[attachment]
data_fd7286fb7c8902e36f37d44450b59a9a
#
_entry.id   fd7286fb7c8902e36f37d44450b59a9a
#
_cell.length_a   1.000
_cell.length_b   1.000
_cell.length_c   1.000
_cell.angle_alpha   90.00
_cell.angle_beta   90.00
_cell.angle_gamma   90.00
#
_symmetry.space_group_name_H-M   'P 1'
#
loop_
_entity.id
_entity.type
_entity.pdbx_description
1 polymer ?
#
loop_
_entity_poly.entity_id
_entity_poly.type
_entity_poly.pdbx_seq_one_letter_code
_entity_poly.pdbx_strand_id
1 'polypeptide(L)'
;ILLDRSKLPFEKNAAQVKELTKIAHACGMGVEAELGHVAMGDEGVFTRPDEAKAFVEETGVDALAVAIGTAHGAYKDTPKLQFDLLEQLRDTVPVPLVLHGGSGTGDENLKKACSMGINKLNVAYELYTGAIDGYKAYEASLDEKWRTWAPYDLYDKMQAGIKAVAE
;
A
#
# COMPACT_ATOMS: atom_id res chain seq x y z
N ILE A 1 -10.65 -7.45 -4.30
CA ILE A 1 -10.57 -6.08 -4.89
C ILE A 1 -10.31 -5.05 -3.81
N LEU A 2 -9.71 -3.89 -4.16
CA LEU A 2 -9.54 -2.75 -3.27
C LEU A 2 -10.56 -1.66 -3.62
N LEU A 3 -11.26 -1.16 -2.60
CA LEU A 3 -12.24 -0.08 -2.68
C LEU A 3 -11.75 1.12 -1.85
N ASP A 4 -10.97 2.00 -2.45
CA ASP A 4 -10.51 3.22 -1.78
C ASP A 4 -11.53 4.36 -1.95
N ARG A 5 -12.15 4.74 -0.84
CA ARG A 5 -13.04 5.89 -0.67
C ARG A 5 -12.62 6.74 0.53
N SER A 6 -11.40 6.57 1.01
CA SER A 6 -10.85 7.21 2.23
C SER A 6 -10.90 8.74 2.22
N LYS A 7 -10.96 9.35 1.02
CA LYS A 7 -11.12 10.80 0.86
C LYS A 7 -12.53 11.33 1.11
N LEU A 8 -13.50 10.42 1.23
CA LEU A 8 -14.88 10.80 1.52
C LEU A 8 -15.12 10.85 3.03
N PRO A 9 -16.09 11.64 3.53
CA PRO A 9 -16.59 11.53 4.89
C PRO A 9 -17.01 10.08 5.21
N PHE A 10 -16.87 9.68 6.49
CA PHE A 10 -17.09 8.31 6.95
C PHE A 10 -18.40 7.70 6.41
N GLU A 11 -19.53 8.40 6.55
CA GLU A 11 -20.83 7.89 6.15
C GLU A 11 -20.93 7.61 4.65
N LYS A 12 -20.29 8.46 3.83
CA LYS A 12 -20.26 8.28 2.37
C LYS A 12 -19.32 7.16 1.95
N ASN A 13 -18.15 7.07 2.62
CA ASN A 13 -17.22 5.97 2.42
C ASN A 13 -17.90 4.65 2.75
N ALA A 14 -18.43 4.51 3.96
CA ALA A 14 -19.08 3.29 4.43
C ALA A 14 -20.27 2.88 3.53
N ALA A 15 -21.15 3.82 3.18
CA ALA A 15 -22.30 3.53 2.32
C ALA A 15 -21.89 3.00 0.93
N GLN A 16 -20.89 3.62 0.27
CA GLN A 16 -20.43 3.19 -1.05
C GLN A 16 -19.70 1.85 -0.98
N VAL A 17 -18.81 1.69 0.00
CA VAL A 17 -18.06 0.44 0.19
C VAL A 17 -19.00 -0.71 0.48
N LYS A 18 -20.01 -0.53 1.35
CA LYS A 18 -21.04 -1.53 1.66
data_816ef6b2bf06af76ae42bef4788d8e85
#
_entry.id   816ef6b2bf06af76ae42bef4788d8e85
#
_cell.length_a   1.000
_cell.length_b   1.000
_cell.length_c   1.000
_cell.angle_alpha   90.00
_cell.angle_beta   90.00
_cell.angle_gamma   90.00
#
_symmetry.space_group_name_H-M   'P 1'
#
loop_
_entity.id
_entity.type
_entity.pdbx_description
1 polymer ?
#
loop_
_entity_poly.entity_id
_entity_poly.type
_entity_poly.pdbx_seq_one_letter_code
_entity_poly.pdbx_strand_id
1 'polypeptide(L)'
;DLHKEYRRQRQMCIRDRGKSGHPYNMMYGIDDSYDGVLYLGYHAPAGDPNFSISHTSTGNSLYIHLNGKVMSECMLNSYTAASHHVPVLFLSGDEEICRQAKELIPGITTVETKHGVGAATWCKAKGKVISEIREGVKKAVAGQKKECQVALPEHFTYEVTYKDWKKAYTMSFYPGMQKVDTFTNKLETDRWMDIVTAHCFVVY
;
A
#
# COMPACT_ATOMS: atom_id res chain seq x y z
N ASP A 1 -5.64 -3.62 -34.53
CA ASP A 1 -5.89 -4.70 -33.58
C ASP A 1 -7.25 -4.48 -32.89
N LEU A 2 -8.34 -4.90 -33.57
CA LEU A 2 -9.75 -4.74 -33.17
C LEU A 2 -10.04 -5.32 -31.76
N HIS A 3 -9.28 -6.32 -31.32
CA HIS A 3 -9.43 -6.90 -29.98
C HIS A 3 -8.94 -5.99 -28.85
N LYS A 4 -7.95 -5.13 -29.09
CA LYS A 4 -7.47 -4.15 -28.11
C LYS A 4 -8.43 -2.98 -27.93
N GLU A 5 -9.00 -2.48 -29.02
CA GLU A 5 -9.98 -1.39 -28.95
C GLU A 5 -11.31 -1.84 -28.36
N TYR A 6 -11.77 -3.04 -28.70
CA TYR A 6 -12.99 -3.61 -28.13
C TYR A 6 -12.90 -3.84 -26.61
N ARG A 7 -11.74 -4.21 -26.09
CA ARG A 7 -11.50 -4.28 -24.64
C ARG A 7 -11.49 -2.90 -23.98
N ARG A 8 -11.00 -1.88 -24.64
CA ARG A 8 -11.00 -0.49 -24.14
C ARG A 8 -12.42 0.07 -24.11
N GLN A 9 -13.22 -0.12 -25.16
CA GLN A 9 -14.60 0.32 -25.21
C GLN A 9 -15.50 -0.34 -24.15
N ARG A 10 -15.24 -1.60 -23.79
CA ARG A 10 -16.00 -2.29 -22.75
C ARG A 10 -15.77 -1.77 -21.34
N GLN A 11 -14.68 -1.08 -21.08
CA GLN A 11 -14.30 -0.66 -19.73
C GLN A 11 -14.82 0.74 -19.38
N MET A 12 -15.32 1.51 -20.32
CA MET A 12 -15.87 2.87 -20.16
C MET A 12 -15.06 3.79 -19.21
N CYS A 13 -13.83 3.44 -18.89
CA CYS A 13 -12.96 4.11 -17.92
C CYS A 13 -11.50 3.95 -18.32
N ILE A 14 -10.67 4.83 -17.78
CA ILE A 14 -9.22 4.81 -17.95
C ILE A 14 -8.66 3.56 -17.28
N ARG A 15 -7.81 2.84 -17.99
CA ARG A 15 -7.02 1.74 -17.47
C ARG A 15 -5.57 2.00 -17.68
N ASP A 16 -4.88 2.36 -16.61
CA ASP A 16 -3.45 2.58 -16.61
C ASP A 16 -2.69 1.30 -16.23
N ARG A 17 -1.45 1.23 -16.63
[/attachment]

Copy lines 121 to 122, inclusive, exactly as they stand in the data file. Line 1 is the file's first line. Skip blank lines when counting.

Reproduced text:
CA HIS A 3 -9.43 -6.90 -29.98
C HIS A 3 -8.94 -5.99 -28.85